The Women Entrepreneurship Grant Scheme in Croatia provided grants to female entrepreneurs to encourage the development of their venture and reduce the financing gap between men and women entrepreneurs. The scheme operated from 2008 to 2012 and was provided by the Ministry of Entrepreneurship and Crafts. The scheme was part of wider efforts towards supporting women entrepreneurship, initiated in 2004 and continued through dedicated strategies (Strategy for Development of Women Entrepreneurship, 2010-13 and 2014-20).
Women entrepreneurs made limited use of public incentives to entrepreneurship. For example, in 2010, women entrepreneurs made up 39% of grant recipients, but received only 16% of the total amount despite the advantages given to women entrepreneurs in the selection process. In order to address this shortcoming, the Ministry of Entrepreneurship and Crafts of the Republic of Croatia launched several grant programmes that exclusively targeted women entrepreneurs with micro and small firms.
The initiative provided matching grants to women entrepreneurs, i.e. grants that were partially co-financed over 2008-12 – 75% of the project value (VAT excluded) covered by the Ministry and 25% covered by the firms. The grant amounts had no minimum in 2008 and ranged from a minimum of EUR 673 to a maximum of EUR 10 768 for 2009-11. In 2012, the minimum grant was raised to EUR 6 732 and the maximum grant to EUR 20 190. The need for firms to fund part of the project was dropped; the grand covered 100% of the projects in 2012.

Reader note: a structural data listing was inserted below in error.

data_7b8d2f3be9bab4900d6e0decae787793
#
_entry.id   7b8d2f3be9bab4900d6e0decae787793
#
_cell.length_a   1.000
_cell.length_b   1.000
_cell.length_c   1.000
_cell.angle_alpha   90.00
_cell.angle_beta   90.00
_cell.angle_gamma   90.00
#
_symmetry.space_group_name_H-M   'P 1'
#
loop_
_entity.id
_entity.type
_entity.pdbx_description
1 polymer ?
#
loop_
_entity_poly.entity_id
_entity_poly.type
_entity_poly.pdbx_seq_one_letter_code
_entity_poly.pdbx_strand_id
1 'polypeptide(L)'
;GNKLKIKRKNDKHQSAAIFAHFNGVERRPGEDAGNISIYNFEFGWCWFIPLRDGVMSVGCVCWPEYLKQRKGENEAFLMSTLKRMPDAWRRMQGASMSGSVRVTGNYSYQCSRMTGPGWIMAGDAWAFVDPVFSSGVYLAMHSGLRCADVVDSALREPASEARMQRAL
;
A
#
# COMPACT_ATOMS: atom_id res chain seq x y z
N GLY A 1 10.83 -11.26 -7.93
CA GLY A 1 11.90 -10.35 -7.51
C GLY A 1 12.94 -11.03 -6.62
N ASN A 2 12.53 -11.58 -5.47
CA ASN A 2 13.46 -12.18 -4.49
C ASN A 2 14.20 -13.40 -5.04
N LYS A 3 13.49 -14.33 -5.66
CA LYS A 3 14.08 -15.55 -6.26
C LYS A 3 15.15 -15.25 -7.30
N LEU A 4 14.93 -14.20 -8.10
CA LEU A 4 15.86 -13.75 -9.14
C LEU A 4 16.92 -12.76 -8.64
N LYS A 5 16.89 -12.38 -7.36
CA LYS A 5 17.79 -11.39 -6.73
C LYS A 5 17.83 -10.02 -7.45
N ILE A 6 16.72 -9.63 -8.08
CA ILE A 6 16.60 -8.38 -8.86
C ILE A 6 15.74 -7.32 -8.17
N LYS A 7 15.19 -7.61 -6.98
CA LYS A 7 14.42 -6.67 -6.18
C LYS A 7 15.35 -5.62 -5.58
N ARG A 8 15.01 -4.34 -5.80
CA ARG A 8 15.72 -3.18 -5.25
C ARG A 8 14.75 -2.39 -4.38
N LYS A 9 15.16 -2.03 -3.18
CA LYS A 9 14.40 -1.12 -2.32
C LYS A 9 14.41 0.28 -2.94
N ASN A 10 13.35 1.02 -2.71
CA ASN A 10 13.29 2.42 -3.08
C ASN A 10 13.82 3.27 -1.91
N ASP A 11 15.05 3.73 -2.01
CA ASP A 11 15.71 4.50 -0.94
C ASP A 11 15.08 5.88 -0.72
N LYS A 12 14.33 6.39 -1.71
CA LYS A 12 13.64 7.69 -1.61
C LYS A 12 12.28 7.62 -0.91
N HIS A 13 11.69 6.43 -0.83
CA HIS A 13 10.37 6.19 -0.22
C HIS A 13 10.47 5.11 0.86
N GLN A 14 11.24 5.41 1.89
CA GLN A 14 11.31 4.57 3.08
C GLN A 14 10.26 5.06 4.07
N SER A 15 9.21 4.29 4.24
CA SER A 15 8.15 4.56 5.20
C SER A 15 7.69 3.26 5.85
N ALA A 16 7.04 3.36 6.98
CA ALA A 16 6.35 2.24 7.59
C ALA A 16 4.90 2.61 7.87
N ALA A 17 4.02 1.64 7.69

To be eligible for a grant, women entrepreneurs needed to have a registered business in Croatia that earned a profit in the previous year. They must have employed at least one full-time staff (including the owner), could not be engaged in a bankruptcy procedure nor have any debt towards their staff or the state. The grants covered the following activities: i) development of business plan and consulting services; ii) entrepreneurial training; iii) purchase of equipment, tools and inventory; iv) preparing of documentation for bank loans; and v) childcare and kindergarten expenses.
In the period 2008-12, 1 284 grants were awarded for a total amount of HRK 15 605 987 (approximately EUR 2 104 089) and an average individual grant of HRK 12 154 (approximately EUR 1 639). An impact assessment showed that the grant scheme had a positive and statistically significant impact on 5-year firm survival. The evaluation also found a positive short-term effect on employment (for the first two years after receiving the grant), sales and value added (for the first three years). The evaluation estimated that the impact of the grant most likely occurred through an incentive effect, nudging women entrepreneurs to assess their businesses and consider investment opportunities.
The evaluation also estimated that scheme beneficiaries were more likely to obtain bank loans than other entrepreneurs and, for older beneficiaries, had a higher yearly value-added than other firms. This yearly additional value-added was 1.8 times larger than the total grant costs (including the grant itself and the additional bank loans secured). When considering only women entrepreneurs over 40 years old, the ratio was even higher: the benefits amounted to 2.7 times the cost of the support for these entrepreneurs.
This case study was adapted from the following source: Srhoj, S., Škrinjarić, B., Radas, S. & Walde, J. (2019). Closing the Finance Gap by Nudging: Impact Assessment of Public Grants for Women Entrepreneurs. Radni materijali EIZ-a, (2),5